LOVE AND HATE

Sticky wicket subject for a brief column. It’s Tuesday in Paradise. A heady blooming perfumed day. Always a beautiful day in paradise. I owe my editor a column and  really don’t feel up to it. The bank behind my house is alive with walking iris. Their little white heads are cheerfully bobbing in the early morning light. My feral flock is scratching and munching on bugs and other juicy chicken delights. A light breeze sets leaves dancing on the bank and slipping silently through the iris I see one kitten stalking. Reba. It’s a game. She never catches anything, but I love to watch her hunt. She think she’s a big deal. Head honcho feline in this neck of the woods. The chickens trickle off with a flutter and a wink. They blend in so well they disappear in plain sight.

So, what has this to do with the heavy theme: Love and hate? Well, at that  moment, I felt very loving, until a sudden sodden thought awry leaped in my mind and spoiled the revery. Is it true that love and hate are opposite sides of the same coin, my mind queries? Is it true  you can never really appreciate–or feel–these deep human emotions without experiencing the other? Can one  know what it means to love, if one has  never known what it means to hate?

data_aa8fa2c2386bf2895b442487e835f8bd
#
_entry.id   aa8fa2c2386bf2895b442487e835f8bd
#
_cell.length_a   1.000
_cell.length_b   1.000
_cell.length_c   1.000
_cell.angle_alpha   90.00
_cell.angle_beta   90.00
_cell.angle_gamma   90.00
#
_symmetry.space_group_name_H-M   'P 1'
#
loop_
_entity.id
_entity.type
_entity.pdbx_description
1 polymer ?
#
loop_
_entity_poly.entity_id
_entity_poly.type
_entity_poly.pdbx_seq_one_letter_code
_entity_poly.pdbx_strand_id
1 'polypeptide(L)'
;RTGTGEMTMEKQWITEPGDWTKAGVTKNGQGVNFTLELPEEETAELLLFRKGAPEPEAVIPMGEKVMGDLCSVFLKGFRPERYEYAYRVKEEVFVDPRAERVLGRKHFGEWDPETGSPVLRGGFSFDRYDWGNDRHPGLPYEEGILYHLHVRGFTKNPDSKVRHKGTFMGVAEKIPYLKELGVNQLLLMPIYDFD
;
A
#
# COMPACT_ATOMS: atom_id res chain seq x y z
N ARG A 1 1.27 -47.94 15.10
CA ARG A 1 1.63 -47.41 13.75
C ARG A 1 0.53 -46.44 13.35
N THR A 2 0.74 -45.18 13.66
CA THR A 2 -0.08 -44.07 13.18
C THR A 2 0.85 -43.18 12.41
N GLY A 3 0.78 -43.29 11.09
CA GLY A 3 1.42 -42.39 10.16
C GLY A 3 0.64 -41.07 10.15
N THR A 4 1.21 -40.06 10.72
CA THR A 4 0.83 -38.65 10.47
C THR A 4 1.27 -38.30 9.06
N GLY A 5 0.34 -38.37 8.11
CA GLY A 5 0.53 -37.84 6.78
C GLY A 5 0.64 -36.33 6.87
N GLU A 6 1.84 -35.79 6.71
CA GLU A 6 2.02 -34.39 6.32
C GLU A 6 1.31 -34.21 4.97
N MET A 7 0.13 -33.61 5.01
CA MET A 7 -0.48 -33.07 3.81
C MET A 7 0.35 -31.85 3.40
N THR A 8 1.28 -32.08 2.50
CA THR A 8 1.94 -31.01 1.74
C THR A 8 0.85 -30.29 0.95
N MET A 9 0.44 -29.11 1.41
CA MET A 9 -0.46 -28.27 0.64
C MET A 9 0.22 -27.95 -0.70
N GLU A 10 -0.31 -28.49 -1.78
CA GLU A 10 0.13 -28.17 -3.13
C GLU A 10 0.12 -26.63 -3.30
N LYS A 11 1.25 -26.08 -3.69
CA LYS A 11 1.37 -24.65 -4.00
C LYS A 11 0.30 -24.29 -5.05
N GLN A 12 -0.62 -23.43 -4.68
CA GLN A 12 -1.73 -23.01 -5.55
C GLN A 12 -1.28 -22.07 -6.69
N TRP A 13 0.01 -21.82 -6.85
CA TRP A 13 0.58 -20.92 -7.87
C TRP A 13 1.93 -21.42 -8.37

Love and hate are powerful–and potent–emotions. Love can be gentle and kind. It soars the human condition. I don’t think hate can ever be gentle and kind. I think it must always be aggressive and nasty. It sours the soul, if you believe in such a mysterious entity. It hammers the beating heart flat with bludgeoning blasts of red hot steel. The mad iron monger in the sky’s murderous obstruction heaved beneath the feet  of the human travelor.

One of my favorite people, my feed store man, made a  profound statement,  “Atheists just love everything,” he said one day. Out of the blue.

Think about it.

Can that be true?

And, anyway, what’s it got to do with chickens and kittens and walking iris? What does it have to do with a fragrant day in paradise? With a column over due?

Everything, I think.

I quoted a Biblical passage recently and sent it to the paper in response to a Christian teacher’s letter to the Forum in which he quoted a  passage concerning his interpretation of what his God had to say about gay marriage.

Here’s my quote:

“If any man comes to me, and hate not his father, and mother, and wife, and children, and brethren, and sister, and yea his own life also, he cannot be a disciple.” (Luke 14:26) It’s writ in red. A direct quote  in the New Testament.

Well,  fortunately,  Jesus  didn’t say anything about loving kittens and chickens and walking iris and an editor who’s going to be cranky receiving a late column.

To wrap it up, may I say? “If you must hate, hate cancer.”

 

 

 

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